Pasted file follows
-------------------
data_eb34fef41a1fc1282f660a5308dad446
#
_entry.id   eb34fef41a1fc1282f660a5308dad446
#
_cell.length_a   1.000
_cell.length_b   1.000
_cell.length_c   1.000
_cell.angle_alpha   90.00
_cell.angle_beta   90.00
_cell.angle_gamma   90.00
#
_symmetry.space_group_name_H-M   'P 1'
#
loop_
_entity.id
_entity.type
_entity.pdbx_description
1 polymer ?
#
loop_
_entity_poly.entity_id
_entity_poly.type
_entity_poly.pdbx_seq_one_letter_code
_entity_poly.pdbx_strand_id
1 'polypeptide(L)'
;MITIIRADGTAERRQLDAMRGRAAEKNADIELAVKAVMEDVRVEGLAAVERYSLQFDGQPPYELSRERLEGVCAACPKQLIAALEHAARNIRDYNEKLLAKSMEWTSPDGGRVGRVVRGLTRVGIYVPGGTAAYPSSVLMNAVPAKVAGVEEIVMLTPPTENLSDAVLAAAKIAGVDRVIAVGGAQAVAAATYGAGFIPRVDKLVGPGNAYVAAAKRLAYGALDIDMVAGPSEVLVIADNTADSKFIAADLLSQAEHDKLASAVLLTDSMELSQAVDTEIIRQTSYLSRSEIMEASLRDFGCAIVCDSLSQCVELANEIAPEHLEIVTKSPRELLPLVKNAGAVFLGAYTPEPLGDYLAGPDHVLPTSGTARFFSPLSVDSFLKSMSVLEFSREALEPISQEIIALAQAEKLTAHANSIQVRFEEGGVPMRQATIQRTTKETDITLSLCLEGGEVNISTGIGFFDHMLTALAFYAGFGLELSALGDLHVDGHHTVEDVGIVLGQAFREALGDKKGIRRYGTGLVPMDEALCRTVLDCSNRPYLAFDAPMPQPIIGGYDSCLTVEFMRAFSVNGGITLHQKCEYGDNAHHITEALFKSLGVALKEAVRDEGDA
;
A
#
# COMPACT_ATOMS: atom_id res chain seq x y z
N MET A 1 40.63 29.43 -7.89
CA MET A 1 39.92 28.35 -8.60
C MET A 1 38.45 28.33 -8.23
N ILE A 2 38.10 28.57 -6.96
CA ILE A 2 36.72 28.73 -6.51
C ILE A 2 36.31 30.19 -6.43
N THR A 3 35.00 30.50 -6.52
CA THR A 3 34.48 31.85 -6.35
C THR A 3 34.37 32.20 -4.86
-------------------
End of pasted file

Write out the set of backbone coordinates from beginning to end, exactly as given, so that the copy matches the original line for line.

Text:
data_eb34fef41a1fc1282f660a5308dad446
#
_entry.id   eb34fef41a1fc1282f660a5308dad446
#
_cell.length_a   1.000
_cell.length_b   1.000
_cell.length_c   1.000
_cell.angle_alpha   90.00
_cell.angle_beta   90.00
_cell.angle_gamma   90.00
#
_symmetry.space_group_name_H-M   'P 1'
#
loop_
_entity.id
_entity.type
_entity.pdbx_description
1 polymer ?
#
loop_
_entity_poly.entity_id
_entity_poly.type
_entity_poly.pdbx_seq_one_letter_code
_entity_poly.pdbx_strand_id
1 'polypeptide(L)'
;MITIIRADGTAERRQLDAMRGRAAEKNADIELAVKAVMEDVRVEGLAAVERYSLQFDGQPPYELSRERLEGVCAACPKQLIAALEHAARNIRDYNEKLLAKSMEWTSPDGGRVGRVVRGLTRVGIYVPGGTAAYPSSVLMNAVPAKVAGVEEIVMLTPPTENLSDAVLAAAKIAGVDRVIAVGGAQAVAAATYGAGFIPRVDKLVGPGNAYVAAAKRLAYGALDIDMVAGPSEVLVIADNTADSKFIAADLLSQAEHDKLASAVLLTDSMELSQAVDTEIIRQTSYLSRSEIMEASLRDFGCAIVCDSLSQCVELANEIAPEHLEIVTKSPRELLPLVKNAGAVFLGAYTPEPLGDYLAGPDHVLPTSGTARFFSPLSVDSFLKSMSVLEFSREALEPISQEIIALAQAEKLTAHANSIQVRFEEGGVPMRQATIQRTTKETDITLSLCLEGGEVNISTGIGFFDHMLTALAFYAGFGLELSALGDLHVDGHHTVEDVGIVLGQAFREALGDKKGIRRYGTGLVPMDEALCRTVLDCSNRPYLAFDAPMPQPIIGGYDSCLTVEFMRAFSVNGGITLHQKCEYGDNAHHITEALFKSLGVALKEAVRDEGDA
;
A
#
# COMPACT_ATOMS: atom_id res chain seq x y z
N MET A 1 40.63 29.43 -7.89
CA MET A 1 39.92 28.35 -8.60
C MET A 1 38.45 28.33 -8.23
N ILE A 2 38.10 28.57 -6.96
CA ILE A 2 36.72 28.73 -6.51
C ILE A 2 36.31 30.19 -6.43
N THR A 3 35.00 30.50 -6.52
CA THR A 3 34.48 31.85 -6.35
C THR A 3 34.37 32.20 -4.86